She made this submission during a Catholic Church of Fiji organized seminar on Reading The Sign Of The Times in Fiji - Catholic Social Teaching And Socio-Political Issues.
Ro Teimumu said that her presentation is based on the submissions heard from the nine tikina in Rewa who agreed, in principle, that the draft village by-laws, with a few proposed amendments, would be better in creating a more conducive environment for the people it is designed for.
She says what was stressed is that the laws to be enacted are to be for the good of the people as a whole rather than for any individual person.
Ro Teimumu says although people may be created in God’s own image and likeness, they, through democracy were given too much freedom.
She spoke about people participating in village commitments.
Ro Teimumu says presently there is no enforcement and an amendment was proposed by several tikina that a penalty fee of $200 to be included. She says some people’s religious beliefs prevented them from undertaking cultural activities, yet when it concerned them, they were beneficiaries of people’s kindness and generosity.
Speaking on the section concerning stray animals destroying crops in the village, Ro Teimumu said that conflicts should be resolved by peaceful means as the draft village by-law proposes that the crop owner after killing the animal is to inform the owner of the slain animal to remove it and if after 6 hours the animal has not been removed, the crop owner may utilize the animal meat.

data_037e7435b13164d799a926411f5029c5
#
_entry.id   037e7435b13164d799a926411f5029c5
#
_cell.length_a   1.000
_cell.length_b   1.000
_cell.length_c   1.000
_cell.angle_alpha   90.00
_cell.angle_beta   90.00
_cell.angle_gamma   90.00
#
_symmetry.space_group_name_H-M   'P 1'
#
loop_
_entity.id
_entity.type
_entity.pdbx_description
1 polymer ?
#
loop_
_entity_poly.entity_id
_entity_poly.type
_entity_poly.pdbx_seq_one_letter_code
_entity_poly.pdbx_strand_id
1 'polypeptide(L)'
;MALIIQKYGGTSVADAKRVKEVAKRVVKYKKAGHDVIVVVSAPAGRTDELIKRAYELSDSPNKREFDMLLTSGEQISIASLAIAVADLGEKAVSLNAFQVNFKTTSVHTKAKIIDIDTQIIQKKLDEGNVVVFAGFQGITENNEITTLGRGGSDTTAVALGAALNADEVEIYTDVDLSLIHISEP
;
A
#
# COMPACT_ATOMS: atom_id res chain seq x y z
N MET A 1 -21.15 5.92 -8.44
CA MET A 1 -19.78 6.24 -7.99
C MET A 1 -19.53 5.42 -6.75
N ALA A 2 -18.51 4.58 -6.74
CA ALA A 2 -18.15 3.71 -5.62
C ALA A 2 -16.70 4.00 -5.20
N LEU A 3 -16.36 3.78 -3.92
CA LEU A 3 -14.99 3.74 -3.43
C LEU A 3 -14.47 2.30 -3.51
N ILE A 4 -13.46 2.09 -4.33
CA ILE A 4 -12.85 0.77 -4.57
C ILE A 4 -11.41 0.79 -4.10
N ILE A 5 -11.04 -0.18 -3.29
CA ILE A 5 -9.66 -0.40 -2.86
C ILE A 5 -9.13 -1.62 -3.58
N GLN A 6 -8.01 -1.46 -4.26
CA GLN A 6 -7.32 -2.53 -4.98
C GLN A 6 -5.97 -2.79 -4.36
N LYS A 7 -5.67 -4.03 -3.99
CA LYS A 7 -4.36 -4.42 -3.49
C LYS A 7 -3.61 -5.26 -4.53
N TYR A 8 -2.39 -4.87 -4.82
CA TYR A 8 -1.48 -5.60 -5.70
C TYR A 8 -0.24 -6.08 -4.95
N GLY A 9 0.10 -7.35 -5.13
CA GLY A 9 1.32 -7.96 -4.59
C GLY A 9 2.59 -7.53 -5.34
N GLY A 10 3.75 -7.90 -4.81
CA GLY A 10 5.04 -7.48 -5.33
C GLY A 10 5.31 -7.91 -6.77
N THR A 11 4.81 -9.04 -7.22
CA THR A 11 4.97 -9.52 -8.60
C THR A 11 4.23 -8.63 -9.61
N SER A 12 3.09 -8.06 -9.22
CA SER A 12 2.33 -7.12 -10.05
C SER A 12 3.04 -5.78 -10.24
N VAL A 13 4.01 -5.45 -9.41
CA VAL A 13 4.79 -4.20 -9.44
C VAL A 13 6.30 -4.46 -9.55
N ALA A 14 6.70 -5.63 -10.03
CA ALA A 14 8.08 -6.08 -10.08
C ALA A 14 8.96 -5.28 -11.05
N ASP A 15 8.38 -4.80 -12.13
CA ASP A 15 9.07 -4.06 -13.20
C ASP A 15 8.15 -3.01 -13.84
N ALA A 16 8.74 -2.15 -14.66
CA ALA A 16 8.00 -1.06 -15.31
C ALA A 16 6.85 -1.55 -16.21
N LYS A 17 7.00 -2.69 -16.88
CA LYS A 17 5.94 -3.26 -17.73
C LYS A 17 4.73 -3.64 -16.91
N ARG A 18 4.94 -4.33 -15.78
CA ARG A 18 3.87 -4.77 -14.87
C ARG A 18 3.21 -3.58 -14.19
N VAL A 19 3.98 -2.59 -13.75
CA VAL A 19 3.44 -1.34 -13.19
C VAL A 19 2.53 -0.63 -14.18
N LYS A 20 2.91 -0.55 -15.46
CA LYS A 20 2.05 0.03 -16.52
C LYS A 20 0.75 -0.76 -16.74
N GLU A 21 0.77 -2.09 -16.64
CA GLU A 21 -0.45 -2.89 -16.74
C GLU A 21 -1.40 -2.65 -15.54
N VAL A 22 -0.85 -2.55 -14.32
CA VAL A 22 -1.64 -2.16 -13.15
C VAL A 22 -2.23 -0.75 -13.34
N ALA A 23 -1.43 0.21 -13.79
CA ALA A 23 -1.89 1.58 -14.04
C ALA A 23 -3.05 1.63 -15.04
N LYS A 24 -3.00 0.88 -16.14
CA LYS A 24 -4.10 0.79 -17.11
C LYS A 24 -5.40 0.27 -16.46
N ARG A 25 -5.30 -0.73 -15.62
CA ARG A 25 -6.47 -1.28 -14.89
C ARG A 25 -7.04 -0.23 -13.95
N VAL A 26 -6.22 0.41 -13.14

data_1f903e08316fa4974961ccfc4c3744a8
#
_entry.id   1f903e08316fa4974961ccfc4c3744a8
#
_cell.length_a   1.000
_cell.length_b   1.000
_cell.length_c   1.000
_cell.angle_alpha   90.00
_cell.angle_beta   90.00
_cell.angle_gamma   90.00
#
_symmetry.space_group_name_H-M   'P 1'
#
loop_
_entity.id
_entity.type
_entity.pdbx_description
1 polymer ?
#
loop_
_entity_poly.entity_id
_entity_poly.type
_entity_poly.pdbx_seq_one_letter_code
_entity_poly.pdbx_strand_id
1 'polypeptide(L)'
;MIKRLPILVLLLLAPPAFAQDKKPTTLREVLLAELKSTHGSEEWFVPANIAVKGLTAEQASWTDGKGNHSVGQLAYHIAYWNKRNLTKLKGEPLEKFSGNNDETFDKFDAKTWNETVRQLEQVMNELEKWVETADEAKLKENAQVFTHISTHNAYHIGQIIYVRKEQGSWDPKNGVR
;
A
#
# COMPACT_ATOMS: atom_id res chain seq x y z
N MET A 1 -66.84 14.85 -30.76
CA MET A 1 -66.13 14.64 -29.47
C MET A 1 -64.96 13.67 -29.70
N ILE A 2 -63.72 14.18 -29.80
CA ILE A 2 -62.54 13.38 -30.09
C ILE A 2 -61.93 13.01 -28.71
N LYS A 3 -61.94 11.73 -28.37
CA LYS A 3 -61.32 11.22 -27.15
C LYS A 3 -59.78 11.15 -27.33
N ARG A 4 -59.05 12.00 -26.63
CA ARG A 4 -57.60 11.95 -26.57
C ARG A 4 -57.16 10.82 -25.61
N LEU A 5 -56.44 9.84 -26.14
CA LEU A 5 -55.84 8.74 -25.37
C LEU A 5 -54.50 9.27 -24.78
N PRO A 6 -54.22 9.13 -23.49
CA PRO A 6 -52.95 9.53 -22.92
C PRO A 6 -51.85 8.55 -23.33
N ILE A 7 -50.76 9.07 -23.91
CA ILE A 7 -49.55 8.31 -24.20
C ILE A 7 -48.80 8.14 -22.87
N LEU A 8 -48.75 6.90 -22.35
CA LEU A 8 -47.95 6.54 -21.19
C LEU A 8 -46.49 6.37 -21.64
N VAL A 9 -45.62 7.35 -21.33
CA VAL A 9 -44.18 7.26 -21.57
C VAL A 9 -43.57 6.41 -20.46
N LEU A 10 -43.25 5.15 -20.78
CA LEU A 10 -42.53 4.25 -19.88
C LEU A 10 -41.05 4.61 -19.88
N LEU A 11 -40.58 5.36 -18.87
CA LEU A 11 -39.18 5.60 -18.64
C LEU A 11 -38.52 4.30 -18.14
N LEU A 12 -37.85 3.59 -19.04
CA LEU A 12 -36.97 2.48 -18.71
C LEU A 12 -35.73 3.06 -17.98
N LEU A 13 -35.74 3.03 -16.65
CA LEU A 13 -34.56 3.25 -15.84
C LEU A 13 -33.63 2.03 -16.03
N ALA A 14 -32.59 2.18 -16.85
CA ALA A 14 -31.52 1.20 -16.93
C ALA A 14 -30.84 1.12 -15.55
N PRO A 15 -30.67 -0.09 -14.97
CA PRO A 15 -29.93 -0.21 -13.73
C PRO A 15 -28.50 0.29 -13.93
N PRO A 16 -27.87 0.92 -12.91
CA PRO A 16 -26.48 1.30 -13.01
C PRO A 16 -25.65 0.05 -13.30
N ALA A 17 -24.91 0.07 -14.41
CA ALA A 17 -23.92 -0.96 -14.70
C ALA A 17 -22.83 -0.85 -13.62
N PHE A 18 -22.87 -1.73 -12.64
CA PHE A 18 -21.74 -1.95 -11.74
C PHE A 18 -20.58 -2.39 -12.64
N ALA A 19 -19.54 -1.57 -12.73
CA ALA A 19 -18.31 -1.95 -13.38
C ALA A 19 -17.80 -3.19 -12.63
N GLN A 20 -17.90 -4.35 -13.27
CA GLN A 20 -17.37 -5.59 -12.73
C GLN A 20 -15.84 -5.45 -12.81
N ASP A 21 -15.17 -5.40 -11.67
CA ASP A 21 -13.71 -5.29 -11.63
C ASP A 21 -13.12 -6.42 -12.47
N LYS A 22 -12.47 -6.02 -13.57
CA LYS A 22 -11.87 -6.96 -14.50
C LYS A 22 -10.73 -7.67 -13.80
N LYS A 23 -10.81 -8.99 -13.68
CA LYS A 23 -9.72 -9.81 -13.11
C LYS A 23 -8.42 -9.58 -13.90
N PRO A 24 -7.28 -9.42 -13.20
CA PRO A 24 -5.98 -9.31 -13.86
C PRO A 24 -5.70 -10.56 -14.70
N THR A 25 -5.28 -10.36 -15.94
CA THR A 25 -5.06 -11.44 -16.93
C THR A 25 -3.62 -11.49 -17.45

Ro Teimumu says submissions on this section from several tikina were that the animal owner apologize to the farmer and replace or replant the destroyed crops, or the village organizes an impounded area for stray animals.
She says most of the villages disagreed with the section of the draft village by-law that states that people intending to marry should be a home owner.
Ro Teimumu says the villages felt this would be a hindrance to young people wishing to marry which will impact on the village population, although they agreed young men should have a plantation for food security.
She also spoke about rights and responsibilities.
Ro Teimumu says the social teaching is that rights correspond to the duties and responsibilities to one another, to our families and to the larger society.
She says one the concerns expressed in the presentation is the motion that individual human rights overrides group or communal rights especially when they hear people from Suva expressing forcefully through the media the power and authority of human rights.
Ro Teimumu says often quoted is that Fiji is a democracy and everyone has their rights meaning no one can tell a person how to dress or act in a village setting.
She also said that Turaga Ni Koros should be well paid as they would be given added responsibilities and also raised the question whether they will be contracted like civil servants.
Ro Teimumu says the Rewans also suggest that the religious committee in the village monitor the activities of all church denominations in the village and for them to actively participate in vanua activities.
She says it was also suggested that villagers should cooperate and collaborate in addressing issues of truancy, absenteeism and being used in child labour economic activities.
Ro Teimumu says villagers should also look after the environment.
She says she is embarrassed to say that probably 90 percent of the household refuse is discarded through plastic bags into the Rewa River, travels down river, through the qoliqoli areas and ends up on the reef.
Other people present in the Catholic seminar included Ratu Naiqama Lalabalavu, Niko Nawaikula, Pio Tikoduadua, Fred Caine, some SODELPA and NFP youth, Peter Waqavonovono and Fiji Council of Churches. Source: Fijivillage News, 9 June 2017